Hazel Update from Jackie Nelson (mom): Today we had an appointment with Childrens Cardiology just to double check her pressures with an echo, and make sure there wasn't more then just a cold going on, hoping we would be told the echo looks better because of the new drug Bosenten that she is on. As I drove in to Children's today, the 15 year anniversary of my brother's death, I looked up at the big tall glass hospital and couldn't help but feel so much emotion. I lost my brother in this hospital 15 years ago, and now, they are taking care of our sick baby girl. We are so lucky to have them out our back door and I'm thankful for them, but I don't think I'll ever have a warm fuzzy feeling coming here. Hazel had some more very unfortunate news. Her lung pressures are 150/50 and a normal babies are 25/10. She is in a very bad place and is being admitted to the pediatric intensive care unit. She be undergoing surgery tomorrow to have a central line placed to begin IV therapy, that will follow her for the rest of her life. She is also not growing like they want her to, but has gained some weight since her last appointment. Our hearts are crushed, but I guess we're use to getting them stomped on. Her cardiologist, Dr. Fletcher, is going to treat this disease called pulmonary hypertension aggressively. He has reached out to colleagues in Denver, Houston, and St. Louis and has mentioned lung transplantation. But with transplantation, you trade one illness for another. Survival rate in lung transplantation in the 1st 6 years is only 50%. It's not a cure. I've never felt some numb. Hazel will not be at her benefit this weekend, but she wants to thank everyone who is coming and has donated and made this all possible for her. We are so fortunate to have you all in our lives. With everything so hectic I have not been able to get written thank you's to everyone, and my list of people to thank keeps getting longer. I apologize for the not getting them sent out but know that our appreciation to you all is overflowing. Hazel's condition is rare, and it's a trail and error to try and help her. She will never recover from this, but we hope we can slow the progression and she can sustain a life with quality. I hope my brother is watching over her and can talk God into a miracle. Please pray for her. Love and thanks to all. #heartofhazel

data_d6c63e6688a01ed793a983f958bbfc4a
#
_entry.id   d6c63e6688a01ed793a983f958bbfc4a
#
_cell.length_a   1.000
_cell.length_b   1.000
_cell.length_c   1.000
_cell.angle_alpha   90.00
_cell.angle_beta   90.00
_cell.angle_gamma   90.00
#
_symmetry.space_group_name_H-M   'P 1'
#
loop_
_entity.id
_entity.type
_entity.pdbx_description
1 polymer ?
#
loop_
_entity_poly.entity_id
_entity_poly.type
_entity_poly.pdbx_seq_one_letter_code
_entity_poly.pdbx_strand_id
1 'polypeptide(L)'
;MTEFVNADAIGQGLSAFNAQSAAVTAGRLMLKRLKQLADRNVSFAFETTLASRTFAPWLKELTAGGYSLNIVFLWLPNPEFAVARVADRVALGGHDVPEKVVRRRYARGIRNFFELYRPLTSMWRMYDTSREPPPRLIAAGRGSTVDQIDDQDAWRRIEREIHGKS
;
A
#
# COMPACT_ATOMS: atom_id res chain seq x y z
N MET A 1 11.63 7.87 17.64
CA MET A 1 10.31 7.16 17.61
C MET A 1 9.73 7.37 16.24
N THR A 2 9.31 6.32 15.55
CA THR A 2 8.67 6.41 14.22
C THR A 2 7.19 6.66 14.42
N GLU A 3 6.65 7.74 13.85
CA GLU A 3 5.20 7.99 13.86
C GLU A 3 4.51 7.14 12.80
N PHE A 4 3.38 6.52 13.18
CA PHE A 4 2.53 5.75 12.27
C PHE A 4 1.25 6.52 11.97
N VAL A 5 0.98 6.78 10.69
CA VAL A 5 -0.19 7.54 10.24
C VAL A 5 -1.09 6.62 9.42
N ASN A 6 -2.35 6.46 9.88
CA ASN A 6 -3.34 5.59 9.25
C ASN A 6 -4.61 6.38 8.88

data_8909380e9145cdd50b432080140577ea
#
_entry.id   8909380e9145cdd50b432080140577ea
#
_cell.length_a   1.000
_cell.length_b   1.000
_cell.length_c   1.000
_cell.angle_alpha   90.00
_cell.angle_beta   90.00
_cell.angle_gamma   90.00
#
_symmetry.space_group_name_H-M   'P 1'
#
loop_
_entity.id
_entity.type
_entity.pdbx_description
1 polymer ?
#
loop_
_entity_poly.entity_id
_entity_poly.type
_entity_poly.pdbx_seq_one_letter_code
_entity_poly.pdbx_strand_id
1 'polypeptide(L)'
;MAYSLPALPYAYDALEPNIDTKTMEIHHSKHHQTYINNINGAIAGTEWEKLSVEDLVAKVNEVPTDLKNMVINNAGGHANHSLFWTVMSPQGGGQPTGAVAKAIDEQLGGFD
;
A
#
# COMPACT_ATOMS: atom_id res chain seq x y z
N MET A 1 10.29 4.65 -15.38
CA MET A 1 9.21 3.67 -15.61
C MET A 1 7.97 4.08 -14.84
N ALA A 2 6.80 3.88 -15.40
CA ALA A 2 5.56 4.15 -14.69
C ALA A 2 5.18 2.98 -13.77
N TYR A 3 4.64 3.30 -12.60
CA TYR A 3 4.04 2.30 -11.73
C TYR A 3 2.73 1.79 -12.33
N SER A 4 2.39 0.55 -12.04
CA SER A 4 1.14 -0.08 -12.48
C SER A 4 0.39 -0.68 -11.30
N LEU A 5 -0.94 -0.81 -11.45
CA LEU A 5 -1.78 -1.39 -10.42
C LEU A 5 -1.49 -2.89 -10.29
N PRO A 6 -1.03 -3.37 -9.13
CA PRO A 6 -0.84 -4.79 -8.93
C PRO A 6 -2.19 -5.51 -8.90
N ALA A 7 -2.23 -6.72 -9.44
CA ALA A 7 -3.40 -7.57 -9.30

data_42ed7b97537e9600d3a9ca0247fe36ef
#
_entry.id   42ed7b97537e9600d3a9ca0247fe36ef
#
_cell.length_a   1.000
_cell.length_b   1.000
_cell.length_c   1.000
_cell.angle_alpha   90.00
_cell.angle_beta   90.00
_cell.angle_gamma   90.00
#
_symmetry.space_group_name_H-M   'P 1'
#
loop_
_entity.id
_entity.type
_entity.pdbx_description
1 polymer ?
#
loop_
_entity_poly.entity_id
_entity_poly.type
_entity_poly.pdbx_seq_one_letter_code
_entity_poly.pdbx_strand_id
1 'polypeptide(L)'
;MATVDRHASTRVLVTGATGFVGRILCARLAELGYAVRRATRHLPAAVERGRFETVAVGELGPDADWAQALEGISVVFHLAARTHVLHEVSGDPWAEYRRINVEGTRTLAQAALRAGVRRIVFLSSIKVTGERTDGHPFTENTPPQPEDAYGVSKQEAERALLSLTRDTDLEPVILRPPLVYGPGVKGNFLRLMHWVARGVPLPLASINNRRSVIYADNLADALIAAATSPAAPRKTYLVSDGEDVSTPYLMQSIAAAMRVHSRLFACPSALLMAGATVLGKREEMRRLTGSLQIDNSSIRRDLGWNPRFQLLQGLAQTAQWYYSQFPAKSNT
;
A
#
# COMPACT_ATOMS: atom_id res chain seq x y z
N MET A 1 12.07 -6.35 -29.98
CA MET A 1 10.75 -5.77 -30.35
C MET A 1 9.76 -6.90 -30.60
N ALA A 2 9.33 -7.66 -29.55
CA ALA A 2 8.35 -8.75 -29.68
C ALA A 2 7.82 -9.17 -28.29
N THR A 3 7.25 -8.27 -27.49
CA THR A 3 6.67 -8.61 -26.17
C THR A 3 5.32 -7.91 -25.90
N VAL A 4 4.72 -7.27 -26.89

Hazel is out of surgery and our hearts are crushed.
She indeed has pulmonary arterial hypertension and the heart cath confirmed the
fears from her previous echos. Hazel's heart cath
showed the mean pressures in her lungs are 3 times what they should be. This
causes her right ventricle in her heart to work overtime, and the muscle to
continue to enlarge. She did not respond to increasing her dosage of
sildenafil, and showed almost no change when testing her with oxygen and nitric
oxide. The next step is to start a medication called bosentan, which helps to
decrease pulmonary resistance. This medication is very hard to get approved
from insurance companies due to it being very expensive. We hope to have it in
7 to 10 days but Dr. Fletcher, Hazel's cardiologist said it could take longer.
She will have to undergo testing of her liver monthly to monitor effects that
this drug can cause. If this does not work, the next step will be IV therapies.
Dr. Fletcher is a very straight forward doctor. He told us we are not at a good
point, so he wants to be very aggressive with her therapies. She also has
malacia of the trachea which is where one side of her trachea is not as open as
it should be. Because of this they want to do a sleep study to make sure she is
getting enough oxygen while sleeping. Babies with heart defects are 8 and
1,000, and of those babies, 1% have transposition of the great vessels, and of
those babies, .02% have pulmonary arterial hypertension. This is so rare and
and so few babies have it. They do not know the cause if this, but classify
this as World Health Organization, Group I, caused from her congenital heart
My goal for HSCT is to stop my MS right where it is so I can go back to my young, adventurous lifestyle.
“The dog will be another set of eyes and paws as we monitor Miri’s activities and keep her emerging from her limited world.”